better than ezra: good(1995 i think)

    semisonic: closing time(1998)

    unwritten law: cailin(1998)

    Reply
  6. Ramon

    I don’t know if you’d agree,
    but the stanza of Greenday’s 21 GUNS sounds eeirily like Neil Young’s HEART OF GOLD…

    What do you think?

    Reply
        1. Mark Adams

          While I’m on the subject, I Guess Things Happen That Way (1958), written by Jack Clement sounds like When the Red, Red Robin (Comes Bob, Bob, Bobbing Along) (1926), written by Harry M. Woods and Ghost Riders in the Sky (1979), written by Stan Jones and originally recorded by Burl Ives (1949) sounds like The Ants Go Marching. But, of course, it’s not his fault as like his contempory, Elvis these songs that sound similar to others were written for him, not by him.

          https://www.youtube.com/watch?v=6aO4n1fLEVQ#t=15s
          https://www.youtube.com/watch?v=Mynzbmrtp9I

          Reply
        2. Mark Adams

          Sorry, some were written for him and the others were covers. And his Any Old Wind That Blows (1973) sounds like I Guess Things Happen That Way (1958).

          Reply
        3. Mark Adams

          And the chorus of his That’s the Way It Is (1978) reminds me of Country Comforts (1970), written by Elton John and performed by Rod Stewart, while the verse reminds me of Can’t Take My Eyes Off Of You by Frankie Valli and the Four Seasons.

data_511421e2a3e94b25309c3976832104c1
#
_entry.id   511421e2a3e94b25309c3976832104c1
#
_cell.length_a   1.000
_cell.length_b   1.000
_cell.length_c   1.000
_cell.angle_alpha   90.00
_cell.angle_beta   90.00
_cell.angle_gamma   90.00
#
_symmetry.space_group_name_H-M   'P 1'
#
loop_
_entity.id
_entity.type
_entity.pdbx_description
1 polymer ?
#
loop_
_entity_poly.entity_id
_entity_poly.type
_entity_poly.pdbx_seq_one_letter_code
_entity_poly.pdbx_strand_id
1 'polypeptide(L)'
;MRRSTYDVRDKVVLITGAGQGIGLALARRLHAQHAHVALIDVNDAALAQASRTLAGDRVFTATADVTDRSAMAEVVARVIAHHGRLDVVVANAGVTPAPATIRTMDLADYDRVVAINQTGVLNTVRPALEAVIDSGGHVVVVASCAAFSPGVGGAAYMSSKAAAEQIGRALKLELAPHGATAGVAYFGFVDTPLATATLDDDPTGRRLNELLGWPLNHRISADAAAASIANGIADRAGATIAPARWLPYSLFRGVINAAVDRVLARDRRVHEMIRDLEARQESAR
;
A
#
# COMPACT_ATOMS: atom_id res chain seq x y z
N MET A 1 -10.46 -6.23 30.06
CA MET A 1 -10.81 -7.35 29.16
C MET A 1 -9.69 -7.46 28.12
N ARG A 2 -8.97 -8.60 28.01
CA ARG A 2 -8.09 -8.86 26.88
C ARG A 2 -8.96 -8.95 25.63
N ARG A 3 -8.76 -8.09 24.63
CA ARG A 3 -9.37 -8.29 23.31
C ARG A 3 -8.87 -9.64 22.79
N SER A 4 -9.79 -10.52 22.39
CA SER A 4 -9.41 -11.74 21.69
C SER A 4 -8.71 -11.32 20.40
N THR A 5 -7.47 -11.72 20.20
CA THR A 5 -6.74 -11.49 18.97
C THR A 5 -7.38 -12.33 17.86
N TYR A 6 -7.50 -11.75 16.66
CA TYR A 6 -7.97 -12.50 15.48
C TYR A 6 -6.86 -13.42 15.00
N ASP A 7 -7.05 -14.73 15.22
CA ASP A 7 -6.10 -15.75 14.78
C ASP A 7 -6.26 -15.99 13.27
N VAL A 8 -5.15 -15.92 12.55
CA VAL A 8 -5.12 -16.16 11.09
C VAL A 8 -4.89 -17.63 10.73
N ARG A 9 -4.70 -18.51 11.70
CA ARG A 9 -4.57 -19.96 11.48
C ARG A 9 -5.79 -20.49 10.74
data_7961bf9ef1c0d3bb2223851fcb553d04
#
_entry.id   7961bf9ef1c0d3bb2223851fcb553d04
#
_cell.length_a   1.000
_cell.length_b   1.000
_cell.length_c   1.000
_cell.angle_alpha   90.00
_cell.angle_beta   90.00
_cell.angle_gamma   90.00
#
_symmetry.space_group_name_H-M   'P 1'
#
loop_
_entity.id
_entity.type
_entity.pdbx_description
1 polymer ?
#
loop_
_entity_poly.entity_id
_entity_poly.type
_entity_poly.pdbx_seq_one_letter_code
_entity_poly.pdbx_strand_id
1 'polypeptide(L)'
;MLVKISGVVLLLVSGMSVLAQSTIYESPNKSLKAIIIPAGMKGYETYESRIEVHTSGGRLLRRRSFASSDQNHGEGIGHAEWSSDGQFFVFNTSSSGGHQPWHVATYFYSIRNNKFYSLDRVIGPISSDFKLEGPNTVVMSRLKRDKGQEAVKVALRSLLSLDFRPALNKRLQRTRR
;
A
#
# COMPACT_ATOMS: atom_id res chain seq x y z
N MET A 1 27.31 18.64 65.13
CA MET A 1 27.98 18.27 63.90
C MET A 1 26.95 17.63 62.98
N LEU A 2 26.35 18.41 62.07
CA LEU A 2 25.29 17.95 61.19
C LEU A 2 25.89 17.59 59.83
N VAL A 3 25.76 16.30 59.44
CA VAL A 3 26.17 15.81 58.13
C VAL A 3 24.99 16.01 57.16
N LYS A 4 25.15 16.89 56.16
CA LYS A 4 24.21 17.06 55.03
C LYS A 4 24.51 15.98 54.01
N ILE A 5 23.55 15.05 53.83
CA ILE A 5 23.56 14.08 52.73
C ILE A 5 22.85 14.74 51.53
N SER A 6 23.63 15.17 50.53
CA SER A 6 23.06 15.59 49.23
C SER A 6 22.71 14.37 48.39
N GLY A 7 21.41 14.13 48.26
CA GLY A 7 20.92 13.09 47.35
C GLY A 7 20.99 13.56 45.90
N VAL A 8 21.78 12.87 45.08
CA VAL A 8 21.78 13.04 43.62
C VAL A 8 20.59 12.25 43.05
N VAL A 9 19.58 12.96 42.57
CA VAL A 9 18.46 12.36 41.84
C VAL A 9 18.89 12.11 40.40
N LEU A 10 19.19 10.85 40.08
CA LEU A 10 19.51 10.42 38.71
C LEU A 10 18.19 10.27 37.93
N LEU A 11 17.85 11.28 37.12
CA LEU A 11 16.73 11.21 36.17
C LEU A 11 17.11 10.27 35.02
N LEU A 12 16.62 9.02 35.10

Reply
        4. Mark Adams

          Plus A Song for the Life (1978) sounds like something, I think it’s (Find A) Reason to Believe by Tim Hardin, covered by Rod Stewart (1971). BTW, I think Country Comforts sounds kind of like Reason to Believe in a major key, especially in the violin solo of Reason to Believe.

          Reply
        5. Mark Adams

          And Worried Man (1998) sounds like across between Mary’s Boy Child and The Star Spangled Banner. I’m Leavin’ Now (2000) sounds like I’m Movin’ On and Before My Time (2000) sounds like The Sound of Silence by Simon and Garfunkel.

          Reply
        6. Mark Adams

          And Breaking Bread, written by Randy L. George sounds like He is Risen and The Forgotten by Green Day (2012) sounds like a different part of it.

          Reply
        7. Mark Adams

          T for Texas was written by Jimmie Rodgers. I’ll also add that Do Lord, written by a Fossett, sounds like Glory, Glory Hallelujah.

          Reply
        8. Mark Adams